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Less Talk, More Action Required on Climate Change

Dr. Sunita Narain, CSEThe roadmap for future climate negotiations is clear: in 2013, talks move to Warsaw in Poland, then to either Venezuela or Peru, and in 2015, to Paris for a grand finale of the Durban Platform agreement. What is not clear is whether the world will be able to get around to take action to cut emissions at the scale and pace demanded by science. There is no reason to believe as yet that this will happen. In fact, there is every reason to believe that despite the growing intensity and frequency of extreme weather events, the world is even more addicted to life on carbon dioxide.

In the wake of Doha Climate Conference that took place in Qatar in November-December 2012, Dr. Sunita Narain, Director General, Centre for Science and Environment (CSE) in New Delhi, India, analyzes the inconclusive outcomes of world climate summits that took place over the years and wonders whether any definite action plan would ever be agreed upon.

Climate Change ActionHigh on Rhetoric

The concern about a potentially warmer planet began in mid-1980s when two separate scientific conferences – in Bellagio in 1987 and then in Toronto in 1988 – presented evidence of the impact of anthropogenic carbon dioxide on climate.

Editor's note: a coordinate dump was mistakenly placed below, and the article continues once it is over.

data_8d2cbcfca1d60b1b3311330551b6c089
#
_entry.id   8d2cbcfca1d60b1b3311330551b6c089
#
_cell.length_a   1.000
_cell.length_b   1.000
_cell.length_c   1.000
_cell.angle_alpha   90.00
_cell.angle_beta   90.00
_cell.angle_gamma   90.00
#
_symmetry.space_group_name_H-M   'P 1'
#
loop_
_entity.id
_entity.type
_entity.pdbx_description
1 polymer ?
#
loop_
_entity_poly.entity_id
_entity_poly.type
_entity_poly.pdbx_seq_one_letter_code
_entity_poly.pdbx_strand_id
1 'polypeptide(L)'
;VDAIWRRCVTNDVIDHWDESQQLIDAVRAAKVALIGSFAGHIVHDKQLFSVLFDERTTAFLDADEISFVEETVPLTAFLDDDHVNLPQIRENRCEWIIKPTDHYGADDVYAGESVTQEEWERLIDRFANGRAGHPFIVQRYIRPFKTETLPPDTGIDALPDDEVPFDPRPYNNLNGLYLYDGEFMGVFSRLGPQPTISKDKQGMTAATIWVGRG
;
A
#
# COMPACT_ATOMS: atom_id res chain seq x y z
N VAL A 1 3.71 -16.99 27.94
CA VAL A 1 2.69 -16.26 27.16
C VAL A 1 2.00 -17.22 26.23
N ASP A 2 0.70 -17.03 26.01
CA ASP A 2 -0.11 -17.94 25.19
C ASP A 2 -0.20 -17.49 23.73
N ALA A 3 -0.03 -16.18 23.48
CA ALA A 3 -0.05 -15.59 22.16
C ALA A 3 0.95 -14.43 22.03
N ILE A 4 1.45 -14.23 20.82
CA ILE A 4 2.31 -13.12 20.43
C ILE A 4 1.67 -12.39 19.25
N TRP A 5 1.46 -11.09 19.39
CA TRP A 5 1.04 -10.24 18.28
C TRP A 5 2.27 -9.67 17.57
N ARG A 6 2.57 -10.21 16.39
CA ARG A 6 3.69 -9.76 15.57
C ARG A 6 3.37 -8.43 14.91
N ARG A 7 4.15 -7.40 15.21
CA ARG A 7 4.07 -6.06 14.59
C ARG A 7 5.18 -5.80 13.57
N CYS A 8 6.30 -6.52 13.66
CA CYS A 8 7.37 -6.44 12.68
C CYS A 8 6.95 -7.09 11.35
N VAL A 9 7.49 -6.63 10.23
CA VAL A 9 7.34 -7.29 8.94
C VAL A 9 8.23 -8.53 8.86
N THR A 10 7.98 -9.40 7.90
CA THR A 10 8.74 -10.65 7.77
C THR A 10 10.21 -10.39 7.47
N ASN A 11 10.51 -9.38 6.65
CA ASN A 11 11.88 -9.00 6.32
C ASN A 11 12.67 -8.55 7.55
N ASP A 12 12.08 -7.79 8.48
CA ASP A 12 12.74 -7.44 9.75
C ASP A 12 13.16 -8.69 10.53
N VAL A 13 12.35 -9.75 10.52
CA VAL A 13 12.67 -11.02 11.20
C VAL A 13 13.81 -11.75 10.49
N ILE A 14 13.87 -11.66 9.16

In August 1990, the first assessment report of the newly created Intergovernmental Panel on Climate Change (IPCC) was released. This report warned the world that global temperatures would increase by 1°C above the 1990 values by 2005, if urgent action to control emissions was not taken. In November that year, the world climate conference met and agreed to negotiate a treaty. In February 1991, negotiations began and by June 1992, just over a year later, United Nations Framework Convention on Climate Change (UNFCCC) was ready for signature at the Rio Conference.

But even in 1992, the U.S. had made its opposition to any agreement to cut emissions clear. Emission reduction targets were dispensed with primarily because the U.S. said it would not agree to it. The European Union’s (EU) plans for carbon tax were scuttled. The U.S. also stridently opposed, including in the Convention, the proposal to include historical responsibilities for the accumulation of greenhouse gases in the atmosphere. The clear legal concept of “polluter pays” was junked in favour of a diluted principle of “common but differentiated responsibilities”. Then U.S.-led countries insisted they were taking on differentiated responsibilities, not because they were responsible for climate change but because they had the capability to act. All in all, the action on climate change was subverted even before it got going.

This lack of intent to do something meaningful has grown stronger in the past 20 years. Actions taken post-1992 have been weaker and much below expectations.